National Holidays

Important dates in the Islamic calendar

There are quite a few important dates in the Islamic calendar such as the Prophet's Ascension (Al Isr'a Wal Mairaj,) the Prophet's Birthday (Maulid Al-Nabi,) the start of Ramadan and the two 'festival' (eid) holidays. Eid Al-Fitr and Eid Al-Adha are observed as holidays in all the Gulf states except Saudi Arabia - where only the two Eid holidays are official. Some of the other festivals might be observed by private institutions.

National Holidays

Eid Al-Adha normally lasts two or three days and Eid Al-Fitr four or five days, except in Saudi Arabia, where each holiday usually lasts around a week. However, there’s generally a difference between the duration of holidays in the public and private sectors. Government workers generally enjoy longer breaks than those in private enterprise (some things are the same in the Gulf as in the west!). Another holiday called Ashura, which commemorates the death in battle of the Prophet’s grandson, Imam Husain, is observed in Bahrain, Oman, Qatar and the UAE.

Islamic holidays are determined by lunar sightings but, whereas some Muslim countries use information derived from observatories, unaided observations are preferred in Kuwait, which makes exact dates difficult to predict, as the moon may be obscured by clouds, for example. There’s also a complicated conversion to be made from the Islamic to the Gregorian calendar. The dates shown below are therefore approximate, and the only way to be sure that a holiday has begun is to hear the gun that’s traditionally fired on such occasions, to hear an announcement on the local radio or to wake to hear less traffic noise than usual!

Holiday

Date (Islamic calendar)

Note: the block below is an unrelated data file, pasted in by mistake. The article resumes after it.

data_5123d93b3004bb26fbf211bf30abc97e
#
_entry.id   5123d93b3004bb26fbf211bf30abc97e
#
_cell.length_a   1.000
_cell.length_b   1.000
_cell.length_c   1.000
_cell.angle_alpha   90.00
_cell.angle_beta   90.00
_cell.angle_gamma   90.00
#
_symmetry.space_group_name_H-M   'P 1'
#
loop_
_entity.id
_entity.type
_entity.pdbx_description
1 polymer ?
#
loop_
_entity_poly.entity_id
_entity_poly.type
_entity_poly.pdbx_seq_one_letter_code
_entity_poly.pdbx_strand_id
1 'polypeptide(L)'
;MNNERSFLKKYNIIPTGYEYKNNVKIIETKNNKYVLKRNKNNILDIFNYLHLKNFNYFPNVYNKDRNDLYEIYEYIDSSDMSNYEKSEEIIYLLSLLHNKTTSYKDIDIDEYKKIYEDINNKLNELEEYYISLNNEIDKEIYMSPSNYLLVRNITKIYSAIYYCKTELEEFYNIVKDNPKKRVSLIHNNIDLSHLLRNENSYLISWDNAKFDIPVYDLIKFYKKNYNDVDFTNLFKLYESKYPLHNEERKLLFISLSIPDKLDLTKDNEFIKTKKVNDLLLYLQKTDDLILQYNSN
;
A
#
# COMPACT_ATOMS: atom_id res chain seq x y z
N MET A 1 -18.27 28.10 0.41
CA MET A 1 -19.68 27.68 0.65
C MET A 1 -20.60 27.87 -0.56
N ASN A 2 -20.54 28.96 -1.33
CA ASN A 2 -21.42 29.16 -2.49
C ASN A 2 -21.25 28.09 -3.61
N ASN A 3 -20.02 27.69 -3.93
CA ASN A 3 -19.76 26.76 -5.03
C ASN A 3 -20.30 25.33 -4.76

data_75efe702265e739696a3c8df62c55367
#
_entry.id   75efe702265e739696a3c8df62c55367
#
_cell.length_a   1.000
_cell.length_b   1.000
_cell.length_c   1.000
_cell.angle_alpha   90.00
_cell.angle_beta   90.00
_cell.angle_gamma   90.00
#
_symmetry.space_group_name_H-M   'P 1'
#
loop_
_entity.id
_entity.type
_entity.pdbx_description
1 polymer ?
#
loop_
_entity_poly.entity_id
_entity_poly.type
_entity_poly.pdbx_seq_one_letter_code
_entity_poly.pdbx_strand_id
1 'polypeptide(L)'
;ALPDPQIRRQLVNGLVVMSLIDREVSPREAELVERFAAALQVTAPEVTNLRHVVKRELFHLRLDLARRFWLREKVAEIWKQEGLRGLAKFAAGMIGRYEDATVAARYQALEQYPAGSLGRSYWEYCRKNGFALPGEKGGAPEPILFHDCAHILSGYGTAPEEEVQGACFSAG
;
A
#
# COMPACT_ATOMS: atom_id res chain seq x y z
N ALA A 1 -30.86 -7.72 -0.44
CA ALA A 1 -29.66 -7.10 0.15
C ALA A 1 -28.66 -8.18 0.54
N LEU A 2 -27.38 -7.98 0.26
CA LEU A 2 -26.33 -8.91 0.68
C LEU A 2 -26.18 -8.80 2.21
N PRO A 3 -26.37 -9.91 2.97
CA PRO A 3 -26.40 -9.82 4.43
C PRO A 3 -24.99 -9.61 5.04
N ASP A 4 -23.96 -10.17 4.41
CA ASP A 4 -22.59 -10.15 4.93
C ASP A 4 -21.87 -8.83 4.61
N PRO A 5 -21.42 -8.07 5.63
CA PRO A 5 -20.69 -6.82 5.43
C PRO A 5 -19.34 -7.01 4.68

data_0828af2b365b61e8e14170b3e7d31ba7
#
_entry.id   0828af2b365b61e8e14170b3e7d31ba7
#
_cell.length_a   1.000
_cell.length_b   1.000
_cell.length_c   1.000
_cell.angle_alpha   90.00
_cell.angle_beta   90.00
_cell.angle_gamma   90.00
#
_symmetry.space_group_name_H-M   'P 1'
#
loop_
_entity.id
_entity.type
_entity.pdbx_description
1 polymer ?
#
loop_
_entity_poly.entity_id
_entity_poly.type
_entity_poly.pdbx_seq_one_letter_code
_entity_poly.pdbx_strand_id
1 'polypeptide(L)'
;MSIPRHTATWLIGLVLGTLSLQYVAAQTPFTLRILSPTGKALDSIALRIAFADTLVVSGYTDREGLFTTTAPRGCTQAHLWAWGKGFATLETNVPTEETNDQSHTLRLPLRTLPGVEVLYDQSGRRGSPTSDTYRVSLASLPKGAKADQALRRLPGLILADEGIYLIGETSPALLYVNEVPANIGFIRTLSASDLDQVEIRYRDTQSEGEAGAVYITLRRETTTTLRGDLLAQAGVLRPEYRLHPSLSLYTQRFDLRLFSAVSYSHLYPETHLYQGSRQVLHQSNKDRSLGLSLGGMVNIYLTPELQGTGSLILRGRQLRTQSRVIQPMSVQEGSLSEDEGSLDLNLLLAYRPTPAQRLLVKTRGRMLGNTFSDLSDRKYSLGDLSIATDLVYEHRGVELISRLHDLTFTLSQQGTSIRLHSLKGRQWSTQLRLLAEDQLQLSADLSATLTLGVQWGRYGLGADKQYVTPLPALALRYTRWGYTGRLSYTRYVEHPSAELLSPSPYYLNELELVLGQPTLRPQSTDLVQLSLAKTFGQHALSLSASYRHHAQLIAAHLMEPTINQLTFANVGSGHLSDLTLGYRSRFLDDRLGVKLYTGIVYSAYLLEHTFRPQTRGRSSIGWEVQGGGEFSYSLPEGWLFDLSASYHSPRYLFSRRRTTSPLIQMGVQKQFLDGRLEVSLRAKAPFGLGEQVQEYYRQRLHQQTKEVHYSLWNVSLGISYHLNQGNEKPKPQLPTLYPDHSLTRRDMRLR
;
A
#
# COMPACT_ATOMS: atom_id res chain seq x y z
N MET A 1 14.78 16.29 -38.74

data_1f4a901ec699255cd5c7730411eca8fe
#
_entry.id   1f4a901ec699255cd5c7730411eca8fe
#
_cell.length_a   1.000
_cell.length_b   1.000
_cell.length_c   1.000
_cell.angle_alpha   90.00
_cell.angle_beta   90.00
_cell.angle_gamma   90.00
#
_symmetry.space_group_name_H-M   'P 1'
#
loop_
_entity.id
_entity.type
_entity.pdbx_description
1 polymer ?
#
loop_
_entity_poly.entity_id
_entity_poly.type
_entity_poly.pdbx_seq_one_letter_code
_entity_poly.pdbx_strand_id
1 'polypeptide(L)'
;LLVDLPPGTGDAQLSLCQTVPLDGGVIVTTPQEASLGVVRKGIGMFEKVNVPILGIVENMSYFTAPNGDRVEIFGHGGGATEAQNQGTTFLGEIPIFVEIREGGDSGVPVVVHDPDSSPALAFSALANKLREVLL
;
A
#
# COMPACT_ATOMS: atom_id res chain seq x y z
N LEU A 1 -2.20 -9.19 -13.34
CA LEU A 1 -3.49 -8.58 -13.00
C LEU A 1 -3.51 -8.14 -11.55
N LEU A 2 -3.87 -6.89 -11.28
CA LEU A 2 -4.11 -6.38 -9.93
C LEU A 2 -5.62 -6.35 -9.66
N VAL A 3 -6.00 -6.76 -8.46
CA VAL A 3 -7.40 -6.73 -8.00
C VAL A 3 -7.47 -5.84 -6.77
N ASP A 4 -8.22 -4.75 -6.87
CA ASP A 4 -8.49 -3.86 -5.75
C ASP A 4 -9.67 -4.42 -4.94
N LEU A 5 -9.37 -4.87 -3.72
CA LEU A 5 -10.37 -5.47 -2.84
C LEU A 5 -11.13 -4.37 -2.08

Approx. Date (Gregorian calendar)

Eid Al-Adha

10 Dhul-Hijah

Jan - Feb

Muslim New Year

1 Muharram

Feb - March

Ashura

10 Muharram

Feb - March

Prophet’s birthday

12 Rabi II

April - May

Prophet’s ascension

27 Rajab

September

Ramadan

1 Ramadan

October

Eid Al-Fitr

1 Shawaal

November

New Year’s Day

 

1st January

National Day

 

2nd December

Christmas Day

 

25th December

 

Note that a National ‘Day’ usually lasts two or three days!

Eid Al-Adha normally lasts two or three days and Eid Al-Fitr four or five days, except in Saudi Arabia, where each holiday usually lasts around a week. However, there’s generally a difference between the duration of holidays in the public and private sectors. Government workers generally enjoy longer breaks than those in private enterprise (some things are the same in the Gulf as in the west!). Another holiday called Ashura, which commemorates the death in battle of the Prophet’s grandson, Imam Husain, is observed in Bahrain, Oman, Qatar and the UAE.

Islamic holidays are determined by lunar sightings but, whereas some Muslim countries use information derived from observatories, unaided observations are preferred in Kuwait, which makes exact dates difficult to predict, as the moon may be obscured by clouds, for example. There’s also a complicated conversion to be made from the Islamic to the Gregorian calendar. The dates shown below are therefore approximate, and the only way to be sure that a holiday has begun is to hear the gun that’s traditionally fired on such occasions, to hear an announcement on the local radio or to wake to hear less traffic noise than usual!

Holiday

Date (Islamic calendar)

Approx. Date (Gregorian calendar)

Eid Al-Adha

10 Dhul-Hijah

Jan - Feb

Muslim New Year

1 Muharram

Feb - March

Ashura

10 Muharram

Feb - March

Prophet’s birthday

12 Rabi II

April - May

Prophet’s ascension

27 Rajab

September

Ramadan

1 Ramadan

October

Eid Al-Fitr

1 Shawaal

November

New Year’s Day

 

1st January

National Day

 

2nd December

Christmas Day

 

25th December

 

Note that a National ‘Day’ usually lasts two or three days!

Does this article help?

Do you have any comments, updates or questions on this topic? Ask them here: